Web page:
Q. How can you tell if the GRC platform you’re considering will support your organization’s needs, now and in the future?
Look at which processes an organization has or will need to move into a system. Will they need reporting capabilities? Do they want to send out messages to people based on different criteria in the system? Can the platform start to automate some of the organization’s processes? That’s one of the big things—looking for automation and reporting, and keeping in mind how you build things or what you’re looking to do in the future.
Building out a road map is important. You need to know what you want in two years, in four years. You have to make sure that the system can check the boxes of what you’re looking to do short term, long term, and have those questions ready if you’re going through RFP’s or demos. Have the answer from the vendors of what you can do today, what’s on your road map or what you’re looking to do in the future.
Check out these best practices when considering your RFP.
Q. If you’re at square one in planning for GRC software, what’s the most important thing to take into consideration?
Avoid thinking you can look at just one aspect. At the root of things with GRC, looking at governance, risk, and compliance, it would be probably two-pronged, as far as importance goes:
- Identification and storage of business risks.
- Established controls and policies to ensure proper handling of risks.
These two items are extremely important. A lot of what we do at Onspring stems from those two things.
Q. How easy or difficult is it to prove ROI with Onspring?
A lot of proving ROI in terms of Onspring might come down to man-hours or how long it’s taking somebody to do something today versus what it might take them to do using Onspring. The audit program library is something our customers are stating has provided both discipline/organization and time-saving benefits.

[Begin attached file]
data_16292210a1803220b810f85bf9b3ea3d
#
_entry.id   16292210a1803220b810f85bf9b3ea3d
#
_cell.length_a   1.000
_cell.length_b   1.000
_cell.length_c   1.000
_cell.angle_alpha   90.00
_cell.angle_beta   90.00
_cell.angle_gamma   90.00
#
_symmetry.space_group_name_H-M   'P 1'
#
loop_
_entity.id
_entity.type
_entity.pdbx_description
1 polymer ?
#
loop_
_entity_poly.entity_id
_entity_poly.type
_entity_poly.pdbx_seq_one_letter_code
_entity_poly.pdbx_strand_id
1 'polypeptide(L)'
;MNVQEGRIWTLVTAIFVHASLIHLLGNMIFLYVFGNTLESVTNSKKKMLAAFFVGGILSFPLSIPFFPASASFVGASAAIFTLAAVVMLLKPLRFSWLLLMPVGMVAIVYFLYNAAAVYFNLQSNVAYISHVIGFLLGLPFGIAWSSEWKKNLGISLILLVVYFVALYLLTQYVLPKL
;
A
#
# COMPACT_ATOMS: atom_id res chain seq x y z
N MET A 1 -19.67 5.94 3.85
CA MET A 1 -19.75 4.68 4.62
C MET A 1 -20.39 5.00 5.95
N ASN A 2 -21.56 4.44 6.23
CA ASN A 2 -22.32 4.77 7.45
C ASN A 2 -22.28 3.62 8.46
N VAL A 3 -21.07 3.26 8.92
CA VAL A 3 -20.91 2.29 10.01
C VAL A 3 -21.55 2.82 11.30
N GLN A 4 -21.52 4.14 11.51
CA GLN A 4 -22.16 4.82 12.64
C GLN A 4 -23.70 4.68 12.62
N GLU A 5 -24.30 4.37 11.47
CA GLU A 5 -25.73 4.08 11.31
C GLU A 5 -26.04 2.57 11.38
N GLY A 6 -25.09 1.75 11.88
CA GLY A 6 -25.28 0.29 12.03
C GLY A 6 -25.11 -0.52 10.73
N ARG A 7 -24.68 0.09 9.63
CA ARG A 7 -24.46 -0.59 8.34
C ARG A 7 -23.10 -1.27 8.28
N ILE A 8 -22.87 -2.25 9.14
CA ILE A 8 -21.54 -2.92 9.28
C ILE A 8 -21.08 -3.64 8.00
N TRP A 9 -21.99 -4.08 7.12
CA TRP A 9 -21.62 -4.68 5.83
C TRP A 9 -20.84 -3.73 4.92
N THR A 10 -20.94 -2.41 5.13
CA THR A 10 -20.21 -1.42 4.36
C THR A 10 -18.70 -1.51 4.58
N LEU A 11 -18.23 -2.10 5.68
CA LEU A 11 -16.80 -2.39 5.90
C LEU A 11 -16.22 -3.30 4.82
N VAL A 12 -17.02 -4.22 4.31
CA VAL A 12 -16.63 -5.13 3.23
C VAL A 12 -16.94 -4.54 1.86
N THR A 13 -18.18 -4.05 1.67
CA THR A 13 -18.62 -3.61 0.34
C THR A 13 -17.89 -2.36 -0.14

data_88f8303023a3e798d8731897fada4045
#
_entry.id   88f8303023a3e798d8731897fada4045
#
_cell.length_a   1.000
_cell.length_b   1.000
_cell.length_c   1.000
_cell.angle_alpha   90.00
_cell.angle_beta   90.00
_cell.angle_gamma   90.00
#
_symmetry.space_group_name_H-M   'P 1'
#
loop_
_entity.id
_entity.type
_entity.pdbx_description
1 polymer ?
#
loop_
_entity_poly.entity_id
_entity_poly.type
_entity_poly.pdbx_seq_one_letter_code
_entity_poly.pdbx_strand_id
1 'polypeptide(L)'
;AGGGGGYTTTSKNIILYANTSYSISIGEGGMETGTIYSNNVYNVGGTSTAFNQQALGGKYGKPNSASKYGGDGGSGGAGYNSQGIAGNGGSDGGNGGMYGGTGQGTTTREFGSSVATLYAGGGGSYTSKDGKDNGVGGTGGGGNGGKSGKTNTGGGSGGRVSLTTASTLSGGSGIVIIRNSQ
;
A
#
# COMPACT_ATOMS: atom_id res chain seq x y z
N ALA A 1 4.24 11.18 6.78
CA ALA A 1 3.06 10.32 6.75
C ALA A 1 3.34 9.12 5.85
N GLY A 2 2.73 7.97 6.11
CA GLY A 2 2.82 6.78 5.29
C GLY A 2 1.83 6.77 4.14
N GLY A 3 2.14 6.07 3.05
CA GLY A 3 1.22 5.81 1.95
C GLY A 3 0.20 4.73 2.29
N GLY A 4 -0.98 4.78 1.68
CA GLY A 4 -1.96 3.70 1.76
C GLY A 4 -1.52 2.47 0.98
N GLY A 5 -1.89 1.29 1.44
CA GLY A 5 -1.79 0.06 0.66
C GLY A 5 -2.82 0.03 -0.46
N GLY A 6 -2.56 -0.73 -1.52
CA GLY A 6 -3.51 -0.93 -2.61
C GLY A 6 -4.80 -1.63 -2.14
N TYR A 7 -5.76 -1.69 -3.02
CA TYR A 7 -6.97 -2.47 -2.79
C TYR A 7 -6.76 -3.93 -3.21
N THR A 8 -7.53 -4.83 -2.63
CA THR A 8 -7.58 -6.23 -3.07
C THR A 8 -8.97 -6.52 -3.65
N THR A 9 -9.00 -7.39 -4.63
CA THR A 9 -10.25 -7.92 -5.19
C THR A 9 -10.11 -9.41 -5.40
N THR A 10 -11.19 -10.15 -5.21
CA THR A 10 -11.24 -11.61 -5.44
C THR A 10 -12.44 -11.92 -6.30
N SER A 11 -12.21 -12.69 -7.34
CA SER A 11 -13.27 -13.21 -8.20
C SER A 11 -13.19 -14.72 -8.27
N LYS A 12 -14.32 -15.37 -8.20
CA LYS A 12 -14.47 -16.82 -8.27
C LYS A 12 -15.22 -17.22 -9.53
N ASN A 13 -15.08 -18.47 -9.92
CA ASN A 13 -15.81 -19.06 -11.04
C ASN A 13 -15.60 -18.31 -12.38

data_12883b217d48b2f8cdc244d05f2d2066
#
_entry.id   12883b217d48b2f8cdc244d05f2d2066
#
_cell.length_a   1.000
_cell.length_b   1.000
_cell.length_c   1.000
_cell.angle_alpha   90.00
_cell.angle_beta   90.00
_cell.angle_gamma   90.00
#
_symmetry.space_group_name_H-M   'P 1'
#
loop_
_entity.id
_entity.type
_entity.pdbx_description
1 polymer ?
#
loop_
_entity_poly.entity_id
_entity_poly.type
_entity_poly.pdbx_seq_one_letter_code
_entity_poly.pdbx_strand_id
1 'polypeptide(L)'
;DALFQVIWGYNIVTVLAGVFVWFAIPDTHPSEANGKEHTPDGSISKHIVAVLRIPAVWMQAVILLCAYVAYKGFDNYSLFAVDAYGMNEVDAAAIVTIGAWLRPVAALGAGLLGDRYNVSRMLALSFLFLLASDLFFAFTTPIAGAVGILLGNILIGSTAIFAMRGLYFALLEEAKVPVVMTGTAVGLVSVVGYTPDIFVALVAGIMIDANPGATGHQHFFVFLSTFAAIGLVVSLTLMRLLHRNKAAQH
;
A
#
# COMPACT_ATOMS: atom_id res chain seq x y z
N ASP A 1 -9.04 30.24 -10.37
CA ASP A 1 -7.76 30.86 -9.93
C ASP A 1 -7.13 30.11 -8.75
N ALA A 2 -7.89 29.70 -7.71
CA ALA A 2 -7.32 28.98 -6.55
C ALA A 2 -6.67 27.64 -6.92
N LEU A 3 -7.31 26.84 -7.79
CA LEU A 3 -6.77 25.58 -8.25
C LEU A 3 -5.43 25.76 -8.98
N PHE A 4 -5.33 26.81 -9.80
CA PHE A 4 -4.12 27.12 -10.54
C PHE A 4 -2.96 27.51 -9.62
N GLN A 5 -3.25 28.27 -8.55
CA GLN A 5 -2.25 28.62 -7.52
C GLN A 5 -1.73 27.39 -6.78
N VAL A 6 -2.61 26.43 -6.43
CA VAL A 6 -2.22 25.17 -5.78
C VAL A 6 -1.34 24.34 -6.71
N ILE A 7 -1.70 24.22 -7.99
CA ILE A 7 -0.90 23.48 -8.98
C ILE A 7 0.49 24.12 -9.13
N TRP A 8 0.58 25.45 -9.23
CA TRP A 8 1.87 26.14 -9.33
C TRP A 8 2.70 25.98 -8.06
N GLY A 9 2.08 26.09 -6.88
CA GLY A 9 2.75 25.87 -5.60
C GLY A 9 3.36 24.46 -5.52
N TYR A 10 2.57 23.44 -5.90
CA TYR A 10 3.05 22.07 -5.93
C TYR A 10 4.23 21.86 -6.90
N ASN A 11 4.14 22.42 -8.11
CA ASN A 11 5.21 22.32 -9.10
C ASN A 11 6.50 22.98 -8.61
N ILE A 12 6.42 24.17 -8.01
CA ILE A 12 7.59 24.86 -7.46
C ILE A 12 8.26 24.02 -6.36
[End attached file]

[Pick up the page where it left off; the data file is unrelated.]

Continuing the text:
Another ROI benefit:
If in your current state, your audit team is spending time to create workpapers manually, then saving them to only go back and review again, then it’s worth looking at automation. This process flow could be easily repeated in Onspring to save a lot of time, and saving time is a big ROI with Onspring.
We have a customer who told us how many hours they estimated their people were spending in their old platform versus Onspring, and if you compare that to the wages of all those people in a certain salary range, you can start to see and understand that they were saving money and time, and were also able to spend more of their time with customers instead of time in the system.
Reducing administrative work and increasing the amount of time your control specialists are testing controls is a big ROI.
Q. How long does it take to get GRC software implemented?
The average implementation time for Onspring customers is between a month and two months. Some customers launch in less than a month and some customers with complex processes, multiple integrations or legacy data migration have taken six months.
Q. How secure is Onspring?
Onspring is a very secure platform. We’re preparing for both FEDRamp and SOC2 security clearances, which require the highest security standards on the market. Additionally, we maintain strict protocols for hosting customer data, in addition to who at Onspring can access customer data if ever needed.
Q. Is there a difference between GRC and IRM?
Integrated risk management (IRM) looks more at IT security or other information security pieces. GRC covers a broader spectrum than IRM. The goal of a lot of organizations is how to keep all of their data, all of their risk management and compliance data, in one spot so they can link it together and start running analysis off of it.
Q. Does Onspring makes things easy in the GRC world?
Onspring is a very intuitive solution, a drag-and-drop platform, plus a highly-capable support team that helps you build things out. When you pull back the curtain while you’re building, it looks easier than what people would imagine. We get feedback from clients on how simple it is, and they’re like, “Wow, that’s all you did to do that? That was a lot easier than I would’ve expected.”